Patients with level 2 Karnofsky performance (requires to be bedridden less than 50% of the time) had a significantly higher probability of being a psychiatric case and this finding may well be related to the presence of physical symptoms in the SRQ-20. Nonetheless, in some studies, impaired physical activity, impaired social life (13) and pain (3) were found to be associated with both anxiety and depression in cancer patients.

More remarkable is that only less than 40% of the sample sought any type of support or talked to anyone about their feelings, doubts and fears. Thus, it is probable that, although 25.8% of patients might be considered a probable psychiatric case, they were not suffering enough psychological distress, or were not able to recognize the symptoms and to seek help for coping with their problems. The non-detection of co-morbid psychiatric disorders and psychological distress may worsen the patient's quality of life and increase the burden of the illness for the patient and his/her family (14). This is reflected by the increased number of studies concerning psychological intervention in cancer and also by the concern of most professionals caring for cancer patients (15,16).

According to Fallowfield et al. (17), many of the psychological problems suffered by cancer patients could be prevented or at least ameliorated if the communication skills of the clinical staff were to be improved. However, there is no agreement in the current literature as to whether or not this is effective in improving the identification of patients at risk and as to which screening instruments are suitable for the detection of psychological morbidity in cancer patients (18,19).

The present study showed that more than 25% of the outpatients with cancer in a chemotherapy unity in Brazil could be considered as probable psychiatric cases. The study did not evaluate the medical staff's ability to detect psychiatric morbidity, but found that only 30% of the patients talked to the doctor about their concerns regarding their feelings and fears. More studies in this area are necessary in order to clarify these issues.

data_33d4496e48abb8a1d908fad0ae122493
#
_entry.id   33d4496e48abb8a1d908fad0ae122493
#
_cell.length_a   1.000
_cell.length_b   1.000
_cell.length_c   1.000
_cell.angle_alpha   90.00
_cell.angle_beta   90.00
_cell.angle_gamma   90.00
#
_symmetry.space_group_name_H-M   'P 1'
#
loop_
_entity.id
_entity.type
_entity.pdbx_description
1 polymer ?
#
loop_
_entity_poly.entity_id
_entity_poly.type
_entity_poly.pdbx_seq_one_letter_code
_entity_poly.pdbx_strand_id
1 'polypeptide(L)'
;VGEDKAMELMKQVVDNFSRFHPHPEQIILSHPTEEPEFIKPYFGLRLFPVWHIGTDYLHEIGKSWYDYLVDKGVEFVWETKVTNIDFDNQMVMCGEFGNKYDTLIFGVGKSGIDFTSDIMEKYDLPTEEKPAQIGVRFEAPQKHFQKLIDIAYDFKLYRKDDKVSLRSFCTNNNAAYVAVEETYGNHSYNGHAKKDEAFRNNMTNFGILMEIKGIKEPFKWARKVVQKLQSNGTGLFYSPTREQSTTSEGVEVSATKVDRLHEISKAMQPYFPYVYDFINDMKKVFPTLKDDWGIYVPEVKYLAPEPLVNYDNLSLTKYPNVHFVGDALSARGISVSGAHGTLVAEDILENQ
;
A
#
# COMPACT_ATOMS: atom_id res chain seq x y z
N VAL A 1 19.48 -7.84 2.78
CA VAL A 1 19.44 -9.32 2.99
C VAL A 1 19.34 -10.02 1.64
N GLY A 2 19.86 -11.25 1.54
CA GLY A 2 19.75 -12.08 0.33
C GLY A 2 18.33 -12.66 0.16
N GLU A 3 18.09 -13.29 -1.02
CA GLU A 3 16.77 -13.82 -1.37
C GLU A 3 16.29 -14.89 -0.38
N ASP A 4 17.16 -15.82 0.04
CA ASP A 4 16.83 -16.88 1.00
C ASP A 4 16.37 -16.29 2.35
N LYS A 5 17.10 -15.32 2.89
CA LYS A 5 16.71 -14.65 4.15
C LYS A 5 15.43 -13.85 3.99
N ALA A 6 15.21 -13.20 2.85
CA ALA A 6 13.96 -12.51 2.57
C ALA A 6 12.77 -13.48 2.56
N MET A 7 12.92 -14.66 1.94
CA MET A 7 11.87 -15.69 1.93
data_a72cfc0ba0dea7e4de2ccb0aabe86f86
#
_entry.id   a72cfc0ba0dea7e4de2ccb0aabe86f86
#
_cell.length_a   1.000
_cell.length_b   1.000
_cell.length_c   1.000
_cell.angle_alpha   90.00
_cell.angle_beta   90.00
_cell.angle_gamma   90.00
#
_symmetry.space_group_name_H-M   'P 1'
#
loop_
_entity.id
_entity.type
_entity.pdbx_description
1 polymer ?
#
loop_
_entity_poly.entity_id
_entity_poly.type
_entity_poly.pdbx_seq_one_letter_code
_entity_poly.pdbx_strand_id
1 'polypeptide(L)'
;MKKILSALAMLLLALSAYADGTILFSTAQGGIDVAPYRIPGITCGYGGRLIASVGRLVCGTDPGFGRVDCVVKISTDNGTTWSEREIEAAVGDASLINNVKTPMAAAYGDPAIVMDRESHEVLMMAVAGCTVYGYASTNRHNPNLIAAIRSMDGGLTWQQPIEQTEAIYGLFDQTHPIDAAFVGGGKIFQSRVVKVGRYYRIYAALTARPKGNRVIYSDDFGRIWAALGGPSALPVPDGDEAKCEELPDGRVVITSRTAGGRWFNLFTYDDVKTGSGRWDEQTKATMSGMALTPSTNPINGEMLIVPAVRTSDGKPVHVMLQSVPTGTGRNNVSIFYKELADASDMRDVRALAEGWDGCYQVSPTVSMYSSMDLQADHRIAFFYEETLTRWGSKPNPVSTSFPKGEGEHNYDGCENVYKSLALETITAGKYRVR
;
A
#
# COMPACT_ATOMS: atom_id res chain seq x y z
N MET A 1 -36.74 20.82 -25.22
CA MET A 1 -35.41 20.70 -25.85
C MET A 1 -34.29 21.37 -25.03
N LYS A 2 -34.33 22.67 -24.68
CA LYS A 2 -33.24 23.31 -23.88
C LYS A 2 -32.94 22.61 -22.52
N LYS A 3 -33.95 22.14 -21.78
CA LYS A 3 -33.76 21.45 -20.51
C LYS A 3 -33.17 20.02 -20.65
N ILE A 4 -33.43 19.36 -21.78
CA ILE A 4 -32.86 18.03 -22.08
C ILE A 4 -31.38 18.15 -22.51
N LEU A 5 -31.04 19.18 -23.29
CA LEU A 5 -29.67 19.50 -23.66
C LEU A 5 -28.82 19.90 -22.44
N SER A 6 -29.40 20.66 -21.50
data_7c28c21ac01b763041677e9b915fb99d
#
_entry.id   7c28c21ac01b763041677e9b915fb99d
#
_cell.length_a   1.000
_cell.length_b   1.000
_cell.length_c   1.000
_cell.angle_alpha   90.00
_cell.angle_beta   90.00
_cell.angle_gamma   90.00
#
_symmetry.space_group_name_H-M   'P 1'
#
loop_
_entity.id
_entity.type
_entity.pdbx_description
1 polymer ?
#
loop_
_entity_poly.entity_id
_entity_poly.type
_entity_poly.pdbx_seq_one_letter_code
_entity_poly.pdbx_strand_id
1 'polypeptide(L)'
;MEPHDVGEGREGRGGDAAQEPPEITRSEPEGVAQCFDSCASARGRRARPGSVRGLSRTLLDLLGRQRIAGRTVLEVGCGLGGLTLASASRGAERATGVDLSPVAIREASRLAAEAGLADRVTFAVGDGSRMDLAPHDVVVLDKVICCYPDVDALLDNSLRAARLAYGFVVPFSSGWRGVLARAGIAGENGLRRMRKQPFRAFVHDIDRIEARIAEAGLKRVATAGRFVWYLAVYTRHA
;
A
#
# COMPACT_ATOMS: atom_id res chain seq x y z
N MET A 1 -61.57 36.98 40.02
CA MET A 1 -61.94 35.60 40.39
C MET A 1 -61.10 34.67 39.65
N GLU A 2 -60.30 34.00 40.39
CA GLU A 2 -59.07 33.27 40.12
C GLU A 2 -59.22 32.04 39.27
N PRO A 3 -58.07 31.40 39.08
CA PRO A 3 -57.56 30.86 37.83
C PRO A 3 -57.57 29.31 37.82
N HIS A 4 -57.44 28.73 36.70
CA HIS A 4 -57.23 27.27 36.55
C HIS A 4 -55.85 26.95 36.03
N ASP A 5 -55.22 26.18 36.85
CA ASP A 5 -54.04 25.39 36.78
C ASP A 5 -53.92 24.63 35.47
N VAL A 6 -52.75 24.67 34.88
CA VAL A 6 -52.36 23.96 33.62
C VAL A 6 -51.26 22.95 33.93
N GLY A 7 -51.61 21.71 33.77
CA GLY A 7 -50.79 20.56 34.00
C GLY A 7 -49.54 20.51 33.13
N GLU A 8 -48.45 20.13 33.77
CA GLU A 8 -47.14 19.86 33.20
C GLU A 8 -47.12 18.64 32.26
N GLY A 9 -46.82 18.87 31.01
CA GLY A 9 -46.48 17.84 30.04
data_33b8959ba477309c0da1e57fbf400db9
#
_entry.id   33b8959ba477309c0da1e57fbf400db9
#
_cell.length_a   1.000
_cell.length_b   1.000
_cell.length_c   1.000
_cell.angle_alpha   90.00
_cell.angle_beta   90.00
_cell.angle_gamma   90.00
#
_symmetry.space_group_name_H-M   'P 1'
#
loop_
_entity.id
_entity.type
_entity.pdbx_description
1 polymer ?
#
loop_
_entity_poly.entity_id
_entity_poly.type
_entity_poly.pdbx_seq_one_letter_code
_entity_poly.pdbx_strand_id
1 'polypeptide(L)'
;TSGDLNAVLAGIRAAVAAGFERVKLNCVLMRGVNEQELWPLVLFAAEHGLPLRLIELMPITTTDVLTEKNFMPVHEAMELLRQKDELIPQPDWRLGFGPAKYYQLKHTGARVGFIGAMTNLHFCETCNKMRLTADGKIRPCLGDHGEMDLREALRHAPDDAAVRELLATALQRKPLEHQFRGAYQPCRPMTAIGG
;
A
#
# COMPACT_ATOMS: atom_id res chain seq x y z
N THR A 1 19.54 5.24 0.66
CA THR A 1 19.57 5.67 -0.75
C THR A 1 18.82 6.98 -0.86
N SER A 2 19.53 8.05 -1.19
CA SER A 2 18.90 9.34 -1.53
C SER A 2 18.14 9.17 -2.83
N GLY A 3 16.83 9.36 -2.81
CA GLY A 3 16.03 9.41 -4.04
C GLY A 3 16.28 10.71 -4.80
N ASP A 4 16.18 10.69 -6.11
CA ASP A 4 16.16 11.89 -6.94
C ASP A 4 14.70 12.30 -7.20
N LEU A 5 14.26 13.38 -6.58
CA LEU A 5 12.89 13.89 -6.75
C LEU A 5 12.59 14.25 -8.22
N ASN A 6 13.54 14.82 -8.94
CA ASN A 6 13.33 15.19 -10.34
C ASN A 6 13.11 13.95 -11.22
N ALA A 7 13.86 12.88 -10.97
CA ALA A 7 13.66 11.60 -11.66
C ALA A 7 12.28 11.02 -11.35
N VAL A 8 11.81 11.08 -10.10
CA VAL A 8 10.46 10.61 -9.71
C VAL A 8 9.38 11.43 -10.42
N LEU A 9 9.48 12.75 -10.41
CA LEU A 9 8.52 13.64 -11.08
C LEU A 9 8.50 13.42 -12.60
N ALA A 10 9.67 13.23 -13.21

Table 1. Demographic and medical characteristics of the patients according to the probability of being or not being a psychiatric case in the Self Report Questionnaire-20.

[View larger version of this table (461 K JPG file)]


Table 2. Type of help sought by the patient for psychological support.

[View larger version of this table (101 K JPG file)]


References

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2. Keller M, Sommerfeldt S, Fischer C et al. (2004). Recognition of distress and psychiatric morbidity in cancer patients: a multi-method approach. Annals of Oncology, 15: 1243-1249.        [ Links ]

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4. Citero VA, Nogueira-Martins LA, Lourenço MT et al. (2003). Clinical and demographic profile of cancer patients in a consultation-liasion psychiatric service. São Paulo Medical Journal, 121: 111-116.        [ Links ]

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9. World Health Organization - Division of Mental Health (1994). A User's Guide to the Self Reporting Questionnaire (SRQ). Brochure, WHO, Geneve, Switzerland.        [ Links ]

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17. Fallowfield L, Ratcliffe D, Jenkins V et al. (2001). Psychiatric morbidity and its recognition by doctors in patients with cancer. British Journal of Cancer, 84: 1011-1015.        [ Links ]

18. Hall A, Hern RA & Fallowfield L (1999). Are we using appropriate self-report questionnaires for detecting anxiety and depression in women with early breast cancer? European Journal of Cancer, 35: 79-85.        [ Links ]

19. Hopwood P, Howell A & Maguire P (1991). Screening for psychiatric morbidity in patients with advanced breast cancer: validation of two self-report questionnaires. British Journal of Cancer, 64: 353-356.        [ Links ]

Correspondence and Footnotes

Address for correspondence: A.C. Chaves, Departamento de Psiquiatria, EPM, UNIFESP, Rua Botucatu, 740, 3º andar, 04023-900, São Paulo, SP, Brasil. Fax: +55-11-5571-7254. E-mail: chaves@psiquiatria.epm.br

Research supported by FAPESP (No. 99/06292-4). J.J. Mari is a CNPq researcher (I-A). Received November 19, 2004. Accepted April 26, 2005.